Rick Warren’s Saddleback is planning a biblical literacy program in January. Coincidence, or are you guys talking together about the total impact you can make?
The problem is so evident that I am surprised that everyone isn’t working on it. This is serious stuff. We have had some great conversations with Saddleback’s leadership on this initiative. We have no formal plans as of yet but I am a strong believer in joining forces for the sake of the call.
When you came to Oak Hills, you said you would be “taking the congregation to another level.” Explain?
I didn’t come to the Oak Hills Church in a state of crisis. Oak Hills has a wonderful 50-year history of being united in mission and making the necessary changes to maintain an effective witness in the community and world. My goal was not to help them rebuild, which is the case with so many churches, but to help them “go to the next level.”
Particularly, Max envisioned a congregation that would be more outward oriented but didn’t have a particular strategy to pull it off. My job is to bring that biblical strategy in moving the congregation into the community to deposit the presence of Christ.
How do you and Max split out responsibilities, and what is Max’s health these days?
Max and I split the pulpit teaching 50/50. When Max is off, he is writing. When I am off, I am leading the church.
Max’s heart issue led to the opening of the position. However, after I already accepted the job, Max went to the Cleveland Clinic for treatment.
He is now in excellent health. He’s running and exercising and trying his best to beat me in golf.
What does it mean to be “in partnership” with Max?
I’m the Senior Minister and Max is the Minister of Preaching by title. The congregation and staff need this clarity of roles. However, Max and I realize that together, in partnership, we are better and can do more than we could do on our own. We pray together, consult each other on decisions, and approach the congregation as a unified front. I wish all leaders could have this kind of partnership. It gives me life and margin. It is really healthier for the congregation.
Does the congregation/leadership have a strategic plan; what are your goals and vision?
Yes, we have a written strategic plan. We collaborated on it for the entire first year I was at Oak Hills. It was voted on by our 40 elders. In my second year we realigned the staff, elders and financial resources to the strategic plan. In my third year, we launched phase one. The plan calls for seven years to stand up the plan. So far so good.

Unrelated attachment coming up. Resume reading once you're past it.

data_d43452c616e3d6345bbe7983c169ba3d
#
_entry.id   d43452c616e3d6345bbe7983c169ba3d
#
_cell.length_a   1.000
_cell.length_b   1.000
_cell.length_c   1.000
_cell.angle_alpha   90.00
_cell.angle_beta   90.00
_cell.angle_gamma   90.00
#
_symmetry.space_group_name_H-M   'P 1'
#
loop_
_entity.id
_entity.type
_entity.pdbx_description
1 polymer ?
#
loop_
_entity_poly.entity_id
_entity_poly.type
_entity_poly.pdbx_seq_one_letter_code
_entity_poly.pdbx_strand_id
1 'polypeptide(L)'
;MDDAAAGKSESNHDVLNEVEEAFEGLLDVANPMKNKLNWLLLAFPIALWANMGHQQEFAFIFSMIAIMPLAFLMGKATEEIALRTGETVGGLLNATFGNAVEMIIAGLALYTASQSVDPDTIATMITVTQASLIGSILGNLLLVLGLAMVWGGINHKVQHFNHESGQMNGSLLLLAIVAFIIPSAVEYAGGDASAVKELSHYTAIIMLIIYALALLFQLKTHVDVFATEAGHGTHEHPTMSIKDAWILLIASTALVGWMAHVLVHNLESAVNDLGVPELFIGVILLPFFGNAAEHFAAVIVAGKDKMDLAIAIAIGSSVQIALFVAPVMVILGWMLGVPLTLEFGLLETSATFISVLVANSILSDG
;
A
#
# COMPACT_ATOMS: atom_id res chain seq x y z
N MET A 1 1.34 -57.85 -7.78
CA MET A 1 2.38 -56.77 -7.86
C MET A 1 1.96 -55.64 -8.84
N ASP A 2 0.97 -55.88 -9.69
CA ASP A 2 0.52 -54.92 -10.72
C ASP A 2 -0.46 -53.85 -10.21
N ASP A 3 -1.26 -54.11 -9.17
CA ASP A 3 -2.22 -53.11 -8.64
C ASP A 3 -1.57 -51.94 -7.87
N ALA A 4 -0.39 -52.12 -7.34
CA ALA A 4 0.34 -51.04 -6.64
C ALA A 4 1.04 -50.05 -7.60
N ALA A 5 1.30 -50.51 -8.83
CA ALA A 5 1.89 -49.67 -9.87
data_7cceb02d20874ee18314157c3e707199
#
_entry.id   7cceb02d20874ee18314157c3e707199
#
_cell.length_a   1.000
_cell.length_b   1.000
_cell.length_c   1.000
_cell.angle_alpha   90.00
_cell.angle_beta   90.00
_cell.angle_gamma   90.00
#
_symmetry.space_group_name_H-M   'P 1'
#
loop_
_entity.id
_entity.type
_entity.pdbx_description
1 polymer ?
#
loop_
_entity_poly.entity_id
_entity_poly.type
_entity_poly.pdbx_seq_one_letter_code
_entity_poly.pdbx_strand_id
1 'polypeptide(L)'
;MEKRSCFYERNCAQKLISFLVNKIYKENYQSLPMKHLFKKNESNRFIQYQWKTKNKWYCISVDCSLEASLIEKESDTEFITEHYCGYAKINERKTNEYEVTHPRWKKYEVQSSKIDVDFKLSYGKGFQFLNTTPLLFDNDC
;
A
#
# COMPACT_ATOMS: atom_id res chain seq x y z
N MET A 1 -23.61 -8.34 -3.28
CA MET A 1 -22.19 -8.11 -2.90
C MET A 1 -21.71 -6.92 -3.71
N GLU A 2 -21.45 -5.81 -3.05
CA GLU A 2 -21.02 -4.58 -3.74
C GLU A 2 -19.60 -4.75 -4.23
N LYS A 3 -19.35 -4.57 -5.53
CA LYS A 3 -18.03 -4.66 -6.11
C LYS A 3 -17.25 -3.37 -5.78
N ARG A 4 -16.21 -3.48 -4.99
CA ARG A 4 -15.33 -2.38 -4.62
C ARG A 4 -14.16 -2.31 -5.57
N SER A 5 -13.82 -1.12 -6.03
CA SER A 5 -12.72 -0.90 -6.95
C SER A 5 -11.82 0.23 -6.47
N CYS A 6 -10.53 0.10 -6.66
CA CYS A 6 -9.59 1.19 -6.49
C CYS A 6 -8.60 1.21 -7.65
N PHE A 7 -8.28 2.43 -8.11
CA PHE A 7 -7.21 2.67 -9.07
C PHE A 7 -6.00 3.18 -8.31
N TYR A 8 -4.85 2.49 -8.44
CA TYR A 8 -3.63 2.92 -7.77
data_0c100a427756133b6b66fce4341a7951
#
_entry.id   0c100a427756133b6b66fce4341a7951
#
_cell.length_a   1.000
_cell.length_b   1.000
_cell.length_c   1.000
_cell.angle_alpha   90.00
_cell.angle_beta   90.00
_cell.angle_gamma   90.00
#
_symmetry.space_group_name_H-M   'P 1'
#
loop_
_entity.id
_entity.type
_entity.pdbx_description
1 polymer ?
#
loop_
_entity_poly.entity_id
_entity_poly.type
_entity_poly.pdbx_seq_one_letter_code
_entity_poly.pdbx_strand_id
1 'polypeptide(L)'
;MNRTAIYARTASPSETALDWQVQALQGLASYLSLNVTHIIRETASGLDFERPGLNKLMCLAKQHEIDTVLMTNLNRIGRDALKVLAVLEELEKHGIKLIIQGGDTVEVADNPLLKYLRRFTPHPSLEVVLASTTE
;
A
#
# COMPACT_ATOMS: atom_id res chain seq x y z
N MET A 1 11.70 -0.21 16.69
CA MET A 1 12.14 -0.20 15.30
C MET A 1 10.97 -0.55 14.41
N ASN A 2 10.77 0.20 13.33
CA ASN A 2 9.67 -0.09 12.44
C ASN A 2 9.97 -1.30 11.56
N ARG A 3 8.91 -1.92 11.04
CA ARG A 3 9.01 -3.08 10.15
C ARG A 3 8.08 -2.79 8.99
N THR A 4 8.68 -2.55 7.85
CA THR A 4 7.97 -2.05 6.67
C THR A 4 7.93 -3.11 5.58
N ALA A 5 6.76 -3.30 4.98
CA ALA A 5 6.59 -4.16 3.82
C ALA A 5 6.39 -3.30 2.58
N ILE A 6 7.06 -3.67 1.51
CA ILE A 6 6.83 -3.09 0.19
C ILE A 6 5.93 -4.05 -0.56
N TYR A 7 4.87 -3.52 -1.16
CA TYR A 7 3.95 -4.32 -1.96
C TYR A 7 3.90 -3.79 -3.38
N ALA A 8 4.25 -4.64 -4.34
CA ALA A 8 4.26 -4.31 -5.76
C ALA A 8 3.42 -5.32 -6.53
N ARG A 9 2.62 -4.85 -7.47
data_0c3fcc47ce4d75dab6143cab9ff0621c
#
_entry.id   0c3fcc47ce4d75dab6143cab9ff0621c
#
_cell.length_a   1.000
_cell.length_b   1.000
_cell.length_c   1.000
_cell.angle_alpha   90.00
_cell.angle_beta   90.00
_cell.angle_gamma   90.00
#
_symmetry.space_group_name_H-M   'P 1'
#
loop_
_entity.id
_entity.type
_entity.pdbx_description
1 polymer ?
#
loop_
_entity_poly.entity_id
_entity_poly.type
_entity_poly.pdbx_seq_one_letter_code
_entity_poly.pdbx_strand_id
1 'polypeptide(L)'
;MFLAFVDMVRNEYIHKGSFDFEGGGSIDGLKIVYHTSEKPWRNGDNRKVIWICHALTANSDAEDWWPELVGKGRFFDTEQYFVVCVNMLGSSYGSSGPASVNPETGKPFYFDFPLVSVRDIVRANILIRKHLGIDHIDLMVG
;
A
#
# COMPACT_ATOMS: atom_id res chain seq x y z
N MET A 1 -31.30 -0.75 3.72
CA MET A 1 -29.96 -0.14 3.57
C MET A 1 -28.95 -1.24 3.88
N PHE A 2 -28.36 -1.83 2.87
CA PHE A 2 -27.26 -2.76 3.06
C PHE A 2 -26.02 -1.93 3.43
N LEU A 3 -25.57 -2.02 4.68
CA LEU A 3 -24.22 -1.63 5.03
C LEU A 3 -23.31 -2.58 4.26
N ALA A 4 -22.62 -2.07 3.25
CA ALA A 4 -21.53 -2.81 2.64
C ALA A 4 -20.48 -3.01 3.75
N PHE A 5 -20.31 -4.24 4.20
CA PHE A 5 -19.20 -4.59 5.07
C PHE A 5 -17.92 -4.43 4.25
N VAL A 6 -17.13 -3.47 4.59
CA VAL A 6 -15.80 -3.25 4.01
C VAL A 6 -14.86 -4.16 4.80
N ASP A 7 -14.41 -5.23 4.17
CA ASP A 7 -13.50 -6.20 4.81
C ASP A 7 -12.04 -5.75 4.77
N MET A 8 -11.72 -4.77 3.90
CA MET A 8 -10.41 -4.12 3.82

Our Mission: We are the Body of Christ called to be Jesus in every neighborhood in San Antonio and beyond.
Is the church multi-site; any goals for growth and expansion?
Yes, we are multi-site. We have five campuses with another planned to launch this year. We are also aggressively pursuing a house church network to be linked into strategy and central support resources [see sidebar]. Our goal is not mere numerical growth. We are very committed to place-based community. We really want people worshipping in the community they live verses driving 30 to 50 minutes to one mega-campus.
So we are shifted from “mega church” to “mega vision.”
Max and I knew of each other, but we didn’t know each other. It is amazing that our hearts have so quickly bonded together. I attribute that to Max’s incredibly humble spirit and walk with God.
What is it like to work alongside such a well respected pastor — a little intimidating?
Max not only has a great reputation in San Antonio that he has garnered over 20 years, but Reader’s Digest voted him “America’s Pastor.” That is a little intimidating, isn’t it? I really don’t see it that way. I see how much more influence we can have because of Max’s presence.
I was a senior pastor for 16 years before I left and went to Willow Creek as a teaching pastor. I really didn’t have a strong desire to be the senior guy again. However, it turns out that my vision and communication gifts best suit me to be in this role, so I do it out of good stewardship vs. a desire for the position. I so celebrate Max’s accomplishments and gifts and he does the same for me. It is truly a gift from God.
Back to The Story again, how have your measured “increased spiritual depth” in the church from it? Are you using sophisticated surveys of the church before and after?
For The Story experience, Zondervan did focus groups before and after looking for a variety of measures beyond attendance. This is where we received our most objective feedback.
This fall we are launching a new online instrument called the Christian Life Profile Assessment tool that I worked on with George Gallup Jr. It will not only give us an intense snapshot of where our congregation is at spiritually but will lead them to a customized spiritual growth plan for their own lives. I believe this, in addition to The Story, is another important tool for the church to put in place to turn the tides of our current spiritual condition.
You’re said you sense “the buzz of excitement in the congregation and the community” over The Story experience?